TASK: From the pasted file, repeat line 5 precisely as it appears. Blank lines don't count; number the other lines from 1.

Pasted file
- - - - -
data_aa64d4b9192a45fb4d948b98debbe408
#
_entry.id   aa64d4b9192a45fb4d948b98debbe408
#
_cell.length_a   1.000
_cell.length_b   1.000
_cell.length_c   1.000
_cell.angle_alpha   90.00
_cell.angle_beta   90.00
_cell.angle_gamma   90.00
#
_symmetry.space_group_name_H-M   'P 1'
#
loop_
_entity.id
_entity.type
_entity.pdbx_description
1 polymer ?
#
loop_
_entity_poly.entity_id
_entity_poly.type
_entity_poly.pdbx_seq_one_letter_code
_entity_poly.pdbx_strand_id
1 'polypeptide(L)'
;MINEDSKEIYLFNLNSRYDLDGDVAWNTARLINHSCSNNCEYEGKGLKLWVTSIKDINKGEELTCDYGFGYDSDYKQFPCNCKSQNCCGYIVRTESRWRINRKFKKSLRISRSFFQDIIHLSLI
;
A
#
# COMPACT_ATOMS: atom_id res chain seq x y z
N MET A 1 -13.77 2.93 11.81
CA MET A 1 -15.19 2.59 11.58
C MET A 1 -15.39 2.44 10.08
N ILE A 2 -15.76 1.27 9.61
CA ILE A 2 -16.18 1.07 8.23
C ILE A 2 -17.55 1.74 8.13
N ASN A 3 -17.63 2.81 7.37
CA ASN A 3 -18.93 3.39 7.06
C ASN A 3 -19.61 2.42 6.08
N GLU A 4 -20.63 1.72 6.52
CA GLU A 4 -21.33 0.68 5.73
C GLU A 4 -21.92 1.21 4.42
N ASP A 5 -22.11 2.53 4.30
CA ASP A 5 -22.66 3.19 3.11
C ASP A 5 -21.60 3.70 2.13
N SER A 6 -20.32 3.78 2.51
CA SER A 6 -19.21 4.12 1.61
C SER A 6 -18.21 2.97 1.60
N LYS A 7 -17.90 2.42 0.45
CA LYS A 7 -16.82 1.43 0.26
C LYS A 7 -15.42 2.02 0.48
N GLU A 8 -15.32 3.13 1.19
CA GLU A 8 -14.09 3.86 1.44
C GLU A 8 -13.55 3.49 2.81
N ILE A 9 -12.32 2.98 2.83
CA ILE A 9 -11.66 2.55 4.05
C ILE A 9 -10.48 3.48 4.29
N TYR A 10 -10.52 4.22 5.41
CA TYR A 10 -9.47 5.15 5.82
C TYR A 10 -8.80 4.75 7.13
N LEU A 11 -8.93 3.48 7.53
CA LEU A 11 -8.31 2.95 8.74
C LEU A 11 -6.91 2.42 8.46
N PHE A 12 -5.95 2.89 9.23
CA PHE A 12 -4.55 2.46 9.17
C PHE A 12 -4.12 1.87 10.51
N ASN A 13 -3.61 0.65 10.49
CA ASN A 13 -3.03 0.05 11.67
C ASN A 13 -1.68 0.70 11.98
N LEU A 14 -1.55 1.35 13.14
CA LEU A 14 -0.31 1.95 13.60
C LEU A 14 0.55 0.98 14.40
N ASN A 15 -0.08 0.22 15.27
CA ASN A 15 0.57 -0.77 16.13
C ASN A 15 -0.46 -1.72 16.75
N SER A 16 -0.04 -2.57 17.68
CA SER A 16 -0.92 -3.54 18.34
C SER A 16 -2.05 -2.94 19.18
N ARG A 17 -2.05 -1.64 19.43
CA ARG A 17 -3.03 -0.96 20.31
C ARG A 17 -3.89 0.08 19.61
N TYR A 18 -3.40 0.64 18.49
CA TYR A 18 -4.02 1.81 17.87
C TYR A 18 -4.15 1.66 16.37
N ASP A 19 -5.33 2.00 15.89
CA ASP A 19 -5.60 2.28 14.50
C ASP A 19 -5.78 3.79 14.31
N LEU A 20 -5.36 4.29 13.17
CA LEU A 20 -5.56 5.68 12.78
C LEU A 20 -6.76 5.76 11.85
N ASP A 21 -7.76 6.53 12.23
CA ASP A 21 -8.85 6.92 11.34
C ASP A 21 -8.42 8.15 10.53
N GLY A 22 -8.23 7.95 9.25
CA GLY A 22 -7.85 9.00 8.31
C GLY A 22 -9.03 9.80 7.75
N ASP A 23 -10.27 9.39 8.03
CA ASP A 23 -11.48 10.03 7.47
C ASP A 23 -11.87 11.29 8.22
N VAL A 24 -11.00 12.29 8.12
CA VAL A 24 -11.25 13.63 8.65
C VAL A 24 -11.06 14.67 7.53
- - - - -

_cell.length_a   1.000